One of your managers makes jokes on her Facebook feed about masks, scare tactics, and alarmists. You receive a complaint from an employee. What do you do? That depends. If you are a private company, your employees don’t have free speech. However, they have some right to speech beyond those set forth in the Constitution. They have the right under the National Labor Relations Act to engage in concerted activities for the purpose of collective bargaining or other mutual aid or protection. They have the right in certain states (California, Colorado, Louisiana, and New York) to engage in political activity. Have they violated your Code of Conduct? Perhaps. Can you retrieve their password to investigate what they are saying? Not so fast. They have a right in other states (California, Colorado, Illinois, and 23 others) to keep that information private.

There may be little you can do, but you must do something. When you receive a complaint, investigate it. Ask questions of the person who complained, collect witness statements, and talk to the alleged offender. Has she engaged in bullying prohibited by your company? Has she said anything that qualifies as discrimination or harassment? A word to the wise: while you must react to a complaint, avoid proactive investigations into the private social media communications of your employees. For one thing, that’s a lot of work. Additionally, monitoring their life in the cloud is an inefficient way to protect your culture and a bad way to pump up morale.

“The Corner Cutter”

You have carefully followed CDC and state health department guidelines to keep your team safe. Primarily, by encouraging employees who can work from home to stay at home. What do you do if faced with a supervisor who asks his direct reports to meet him in person? Are you liable for his actions if an in-person meeting results in an employee contracting COVID-19 and dying? Maybe. While the Senate continues to debate whether liability shields for businesses who spread COVID-19 are a good thing or not, they are actually not yet a thing. We have years to see how the courts treat (and define) on-the-job injuries in the COVID-19 era.

Pursuant to OSHA, employees “who exercise supervisory functions shall, to the extent of their authority, furnish employees employment and a place of employment which are free from recognized hazards that are causing or are likely to cause death or serious physical harm.” Is your corner cutter creating a recognized hazard by calling a meeting? Once again, the answer is maybe. OSHA requires employers to assess occupational hazards to which their workers may be exposed. A number of factors, including the nature of industry, an individuals’ role, and the working environment must be assessed. The point: your company must not breach protocol at the whim of a supervisor. Remind your leaders to seek approval for any arrangement that bends or ignores safety rules, and discipline those who do not comply.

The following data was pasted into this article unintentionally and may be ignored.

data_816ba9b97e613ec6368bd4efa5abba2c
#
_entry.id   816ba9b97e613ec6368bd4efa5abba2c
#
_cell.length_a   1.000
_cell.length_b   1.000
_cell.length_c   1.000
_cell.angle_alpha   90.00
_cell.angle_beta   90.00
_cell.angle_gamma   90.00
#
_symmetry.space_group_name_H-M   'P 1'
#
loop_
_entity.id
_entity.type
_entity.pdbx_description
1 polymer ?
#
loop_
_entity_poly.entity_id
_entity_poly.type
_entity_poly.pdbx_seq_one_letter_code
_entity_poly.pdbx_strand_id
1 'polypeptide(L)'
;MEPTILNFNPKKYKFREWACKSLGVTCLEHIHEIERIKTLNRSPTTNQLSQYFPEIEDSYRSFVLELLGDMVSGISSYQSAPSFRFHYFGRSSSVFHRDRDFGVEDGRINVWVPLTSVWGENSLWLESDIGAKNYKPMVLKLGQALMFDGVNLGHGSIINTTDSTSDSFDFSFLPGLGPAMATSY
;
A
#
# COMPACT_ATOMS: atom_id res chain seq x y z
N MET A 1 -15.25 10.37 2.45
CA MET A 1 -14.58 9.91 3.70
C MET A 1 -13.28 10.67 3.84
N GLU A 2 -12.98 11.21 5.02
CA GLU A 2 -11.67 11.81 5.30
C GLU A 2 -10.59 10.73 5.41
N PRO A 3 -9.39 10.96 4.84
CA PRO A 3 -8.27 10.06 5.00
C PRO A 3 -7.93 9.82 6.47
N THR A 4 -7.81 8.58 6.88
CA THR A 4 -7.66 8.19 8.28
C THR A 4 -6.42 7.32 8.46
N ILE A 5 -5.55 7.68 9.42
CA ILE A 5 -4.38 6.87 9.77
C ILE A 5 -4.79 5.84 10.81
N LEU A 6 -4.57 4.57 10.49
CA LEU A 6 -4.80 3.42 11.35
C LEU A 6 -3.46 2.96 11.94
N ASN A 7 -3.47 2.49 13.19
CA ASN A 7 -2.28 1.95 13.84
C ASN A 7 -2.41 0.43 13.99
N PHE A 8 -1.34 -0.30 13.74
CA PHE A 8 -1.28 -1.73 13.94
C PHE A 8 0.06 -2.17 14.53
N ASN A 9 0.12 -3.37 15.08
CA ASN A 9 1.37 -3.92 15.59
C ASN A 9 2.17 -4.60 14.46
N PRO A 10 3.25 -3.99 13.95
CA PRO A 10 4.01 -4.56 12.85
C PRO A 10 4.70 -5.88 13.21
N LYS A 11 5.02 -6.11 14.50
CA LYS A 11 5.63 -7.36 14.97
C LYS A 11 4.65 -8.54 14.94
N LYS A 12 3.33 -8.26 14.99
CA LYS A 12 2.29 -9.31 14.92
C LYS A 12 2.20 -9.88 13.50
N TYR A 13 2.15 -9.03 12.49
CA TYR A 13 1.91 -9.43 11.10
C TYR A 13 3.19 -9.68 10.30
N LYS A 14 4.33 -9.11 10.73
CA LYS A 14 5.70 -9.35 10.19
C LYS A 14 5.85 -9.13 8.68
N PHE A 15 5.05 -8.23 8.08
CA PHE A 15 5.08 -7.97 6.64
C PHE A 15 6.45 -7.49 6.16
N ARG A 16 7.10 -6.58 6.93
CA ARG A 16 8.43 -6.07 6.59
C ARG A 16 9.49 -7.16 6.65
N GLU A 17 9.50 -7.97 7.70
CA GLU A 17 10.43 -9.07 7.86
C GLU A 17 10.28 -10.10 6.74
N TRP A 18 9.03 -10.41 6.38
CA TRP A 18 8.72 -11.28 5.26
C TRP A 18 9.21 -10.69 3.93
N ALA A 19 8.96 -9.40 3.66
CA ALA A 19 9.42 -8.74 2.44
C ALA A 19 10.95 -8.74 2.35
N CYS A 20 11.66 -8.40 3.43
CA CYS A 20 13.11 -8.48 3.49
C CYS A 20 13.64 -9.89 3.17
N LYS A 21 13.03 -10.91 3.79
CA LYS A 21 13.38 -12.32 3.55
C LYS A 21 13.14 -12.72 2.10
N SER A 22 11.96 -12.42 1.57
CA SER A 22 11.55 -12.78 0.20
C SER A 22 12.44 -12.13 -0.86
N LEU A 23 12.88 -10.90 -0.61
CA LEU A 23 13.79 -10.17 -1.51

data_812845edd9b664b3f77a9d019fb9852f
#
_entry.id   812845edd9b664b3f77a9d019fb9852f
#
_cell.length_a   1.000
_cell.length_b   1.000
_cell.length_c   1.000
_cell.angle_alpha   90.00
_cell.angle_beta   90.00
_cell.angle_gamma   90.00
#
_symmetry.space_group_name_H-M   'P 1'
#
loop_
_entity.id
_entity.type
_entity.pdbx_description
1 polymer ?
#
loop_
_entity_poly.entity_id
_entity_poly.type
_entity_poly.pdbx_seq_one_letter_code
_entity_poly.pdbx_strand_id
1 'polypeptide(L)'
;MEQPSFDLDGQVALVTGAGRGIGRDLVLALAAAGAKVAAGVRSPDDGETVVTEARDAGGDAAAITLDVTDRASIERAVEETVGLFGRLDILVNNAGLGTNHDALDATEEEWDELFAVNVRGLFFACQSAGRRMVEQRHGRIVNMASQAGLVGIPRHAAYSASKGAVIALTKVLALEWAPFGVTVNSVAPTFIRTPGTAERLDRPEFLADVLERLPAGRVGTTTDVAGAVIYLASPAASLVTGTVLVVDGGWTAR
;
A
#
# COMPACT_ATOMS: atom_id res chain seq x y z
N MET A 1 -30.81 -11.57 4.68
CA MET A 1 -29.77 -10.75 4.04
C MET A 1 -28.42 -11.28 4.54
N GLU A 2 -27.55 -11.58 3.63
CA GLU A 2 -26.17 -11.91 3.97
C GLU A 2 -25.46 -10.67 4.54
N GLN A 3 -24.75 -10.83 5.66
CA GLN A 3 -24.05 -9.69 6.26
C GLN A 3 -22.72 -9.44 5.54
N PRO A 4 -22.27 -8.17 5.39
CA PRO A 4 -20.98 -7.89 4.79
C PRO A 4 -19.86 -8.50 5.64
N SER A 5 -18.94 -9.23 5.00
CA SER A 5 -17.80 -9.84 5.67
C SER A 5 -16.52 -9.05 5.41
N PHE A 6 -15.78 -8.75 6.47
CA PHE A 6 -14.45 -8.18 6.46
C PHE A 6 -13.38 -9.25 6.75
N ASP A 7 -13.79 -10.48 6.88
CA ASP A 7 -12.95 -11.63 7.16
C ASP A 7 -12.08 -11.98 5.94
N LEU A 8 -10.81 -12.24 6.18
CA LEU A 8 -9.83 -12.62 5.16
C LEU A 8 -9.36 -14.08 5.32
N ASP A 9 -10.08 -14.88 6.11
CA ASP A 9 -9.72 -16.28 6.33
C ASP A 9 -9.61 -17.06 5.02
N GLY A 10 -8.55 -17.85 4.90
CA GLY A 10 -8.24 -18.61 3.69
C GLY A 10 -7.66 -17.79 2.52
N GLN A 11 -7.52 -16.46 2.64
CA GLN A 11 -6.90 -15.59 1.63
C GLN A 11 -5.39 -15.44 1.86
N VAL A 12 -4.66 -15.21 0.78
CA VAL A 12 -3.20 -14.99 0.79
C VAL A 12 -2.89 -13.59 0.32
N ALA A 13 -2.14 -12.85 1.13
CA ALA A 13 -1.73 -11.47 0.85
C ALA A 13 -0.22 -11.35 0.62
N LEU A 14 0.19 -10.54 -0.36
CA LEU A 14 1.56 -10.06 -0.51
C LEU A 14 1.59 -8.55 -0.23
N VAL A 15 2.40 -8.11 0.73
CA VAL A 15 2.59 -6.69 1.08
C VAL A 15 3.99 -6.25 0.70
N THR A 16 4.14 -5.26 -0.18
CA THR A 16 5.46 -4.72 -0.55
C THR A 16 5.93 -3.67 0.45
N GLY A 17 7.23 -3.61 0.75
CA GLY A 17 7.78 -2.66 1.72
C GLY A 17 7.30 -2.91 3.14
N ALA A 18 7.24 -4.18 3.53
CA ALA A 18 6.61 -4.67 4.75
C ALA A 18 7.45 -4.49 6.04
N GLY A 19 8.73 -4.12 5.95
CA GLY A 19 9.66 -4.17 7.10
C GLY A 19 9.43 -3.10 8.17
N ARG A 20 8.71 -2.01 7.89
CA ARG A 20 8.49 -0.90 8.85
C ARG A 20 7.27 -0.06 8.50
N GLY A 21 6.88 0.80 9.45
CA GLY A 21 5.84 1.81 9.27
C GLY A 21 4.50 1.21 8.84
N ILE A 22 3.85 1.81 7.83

“The Anti-Vaxxer”

A portion of your office staff needs to go into the office on a staggered basis. You are not a healthcare provider or even in the healthcare industry, but you have encouraged your employees to get their flu shots. Officials are worried about a “twindemic” this season, and you are ready to take any action you can to mitigate risk. An employee tells you she won’t get vaccinated. What do you do? Please don’t take an adverse action against the employee (including disciplining, demoting, or terminating employment) because of what you deem to be mere intransigence. You need to dig deeper.

Back in March 2020, the EEOC updated its guidance on compliance with the ADA during a pandemic. First issued during the H1N1 crisis of 2009, the document provides workplace strategies “in a manner that is consistent with the ADA and with current CDC and state/local guidance for keeping workplaces safe during the COVID-19 pandemic.” In a Q&A, the EEOC makes clear that, for employers subject to the ADA and Title VII (those with 15 employees or more), mandatory vaccines are always subject to exemption based on federal law:

Q: May an employer covered by the ADA and Title VII of the Civil Rights Act of 1964 compel all of its employees to take the influenza vaccine regardless of their medical conditions or their religious beliefs during a pandemic?